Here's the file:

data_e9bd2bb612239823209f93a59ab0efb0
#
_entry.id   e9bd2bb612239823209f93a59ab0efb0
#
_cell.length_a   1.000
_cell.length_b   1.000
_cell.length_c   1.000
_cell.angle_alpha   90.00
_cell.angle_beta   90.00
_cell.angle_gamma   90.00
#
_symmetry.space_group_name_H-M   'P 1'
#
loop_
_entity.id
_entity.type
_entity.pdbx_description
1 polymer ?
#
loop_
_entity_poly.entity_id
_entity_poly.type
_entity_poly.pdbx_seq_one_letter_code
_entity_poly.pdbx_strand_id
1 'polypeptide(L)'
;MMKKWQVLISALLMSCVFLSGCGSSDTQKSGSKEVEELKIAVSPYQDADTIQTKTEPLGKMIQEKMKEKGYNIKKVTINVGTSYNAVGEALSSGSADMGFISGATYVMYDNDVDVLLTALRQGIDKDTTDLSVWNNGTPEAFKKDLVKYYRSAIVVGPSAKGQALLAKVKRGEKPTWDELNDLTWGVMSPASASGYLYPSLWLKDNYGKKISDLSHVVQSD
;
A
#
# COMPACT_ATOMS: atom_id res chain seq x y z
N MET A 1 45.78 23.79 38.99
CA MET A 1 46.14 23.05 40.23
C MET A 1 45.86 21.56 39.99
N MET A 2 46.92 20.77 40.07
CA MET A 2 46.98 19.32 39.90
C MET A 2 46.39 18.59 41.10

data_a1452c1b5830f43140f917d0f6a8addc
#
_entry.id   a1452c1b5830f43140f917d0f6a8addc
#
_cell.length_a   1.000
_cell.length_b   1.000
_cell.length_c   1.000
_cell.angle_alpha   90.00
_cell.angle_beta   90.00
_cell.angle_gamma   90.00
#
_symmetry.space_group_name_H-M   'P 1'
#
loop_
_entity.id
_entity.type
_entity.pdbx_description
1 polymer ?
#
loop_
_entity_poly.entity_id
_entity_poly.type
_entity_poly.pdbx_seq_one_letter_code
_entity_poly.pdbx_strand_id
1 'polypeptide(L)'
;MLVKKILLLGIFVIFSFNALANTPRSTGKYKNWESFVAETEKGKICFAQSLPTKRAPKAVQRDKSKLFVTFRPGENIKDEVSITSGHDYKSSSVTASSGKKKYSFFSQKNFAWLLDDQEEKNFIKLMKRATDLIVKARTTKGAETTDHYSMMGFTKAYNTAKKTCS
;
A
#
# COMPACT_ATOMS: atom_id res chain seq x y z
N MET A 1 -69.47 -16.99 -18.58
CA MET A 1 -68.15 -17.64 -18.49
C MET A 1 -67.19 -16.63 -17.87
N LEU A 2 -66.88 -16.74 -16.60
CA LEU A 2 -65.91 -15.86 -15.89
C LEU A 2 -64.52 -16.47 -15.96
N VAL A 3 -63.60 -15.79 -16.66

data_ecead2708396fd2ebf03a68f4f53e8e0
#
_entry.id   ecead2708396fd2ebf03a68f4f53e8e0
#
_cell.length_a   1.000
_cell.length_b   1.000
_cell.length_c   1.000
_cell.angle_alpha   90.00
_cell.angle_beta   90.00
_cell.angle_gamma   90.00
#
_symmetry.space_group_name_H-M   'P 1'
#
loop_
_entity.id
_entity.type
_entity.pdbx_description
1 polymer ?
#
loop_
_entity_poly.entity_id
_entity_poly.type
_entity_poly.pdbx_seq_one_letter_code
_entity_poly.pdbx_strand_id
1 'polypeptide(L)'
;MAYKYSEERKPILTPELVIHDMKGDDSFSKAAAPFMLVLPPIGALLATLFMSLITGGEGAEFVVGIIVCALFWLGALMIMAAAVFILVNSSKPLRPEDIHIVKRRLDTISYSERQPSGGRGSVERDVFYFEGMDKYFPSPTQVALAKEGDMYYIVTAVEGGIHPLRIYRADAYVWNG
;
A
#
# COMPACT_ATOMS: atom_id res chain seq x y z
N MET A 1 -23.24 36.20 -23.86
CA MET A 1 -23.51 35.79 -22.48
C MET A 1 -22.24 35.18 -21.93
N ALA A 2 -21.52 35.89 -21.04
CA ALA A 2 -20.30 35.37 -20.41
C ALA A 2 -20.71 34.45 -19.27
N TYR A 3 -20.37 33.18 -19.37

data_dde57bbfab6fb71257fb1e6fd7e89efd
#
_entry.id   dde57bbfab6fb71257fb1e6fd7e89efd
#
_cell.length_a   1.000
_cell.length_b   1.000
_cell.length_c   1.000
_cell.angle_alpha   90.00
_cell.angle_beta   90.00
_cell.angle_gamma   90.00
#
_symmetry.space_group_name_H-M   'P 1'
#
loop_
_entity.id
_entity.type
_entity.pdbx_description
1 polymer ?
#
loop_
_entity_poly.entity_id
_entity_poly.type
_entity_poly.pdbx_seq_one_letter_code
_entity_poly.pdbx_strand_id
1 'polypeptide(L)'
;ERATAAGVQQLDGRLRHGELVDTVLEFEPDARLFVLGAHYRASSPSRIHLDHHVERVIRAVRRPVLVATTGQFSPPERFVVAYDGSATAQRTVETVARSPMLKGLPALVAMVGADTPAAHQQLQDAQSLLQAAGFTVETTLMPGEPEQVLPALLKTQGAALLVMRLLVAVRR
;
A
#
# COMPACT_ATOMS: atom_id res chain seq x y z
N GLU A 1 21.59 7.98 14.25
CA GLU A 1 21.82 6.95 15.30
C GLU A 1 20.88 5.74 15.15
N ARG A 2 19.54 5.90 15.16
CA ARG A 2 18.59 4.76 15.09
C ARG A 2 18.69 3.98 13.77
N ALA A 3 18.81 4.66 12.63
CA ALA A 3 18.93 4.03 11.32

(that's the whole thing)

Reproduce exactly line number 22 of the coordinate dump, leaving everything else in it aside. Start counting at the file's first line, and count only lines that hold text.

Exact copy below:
_entity_poly.type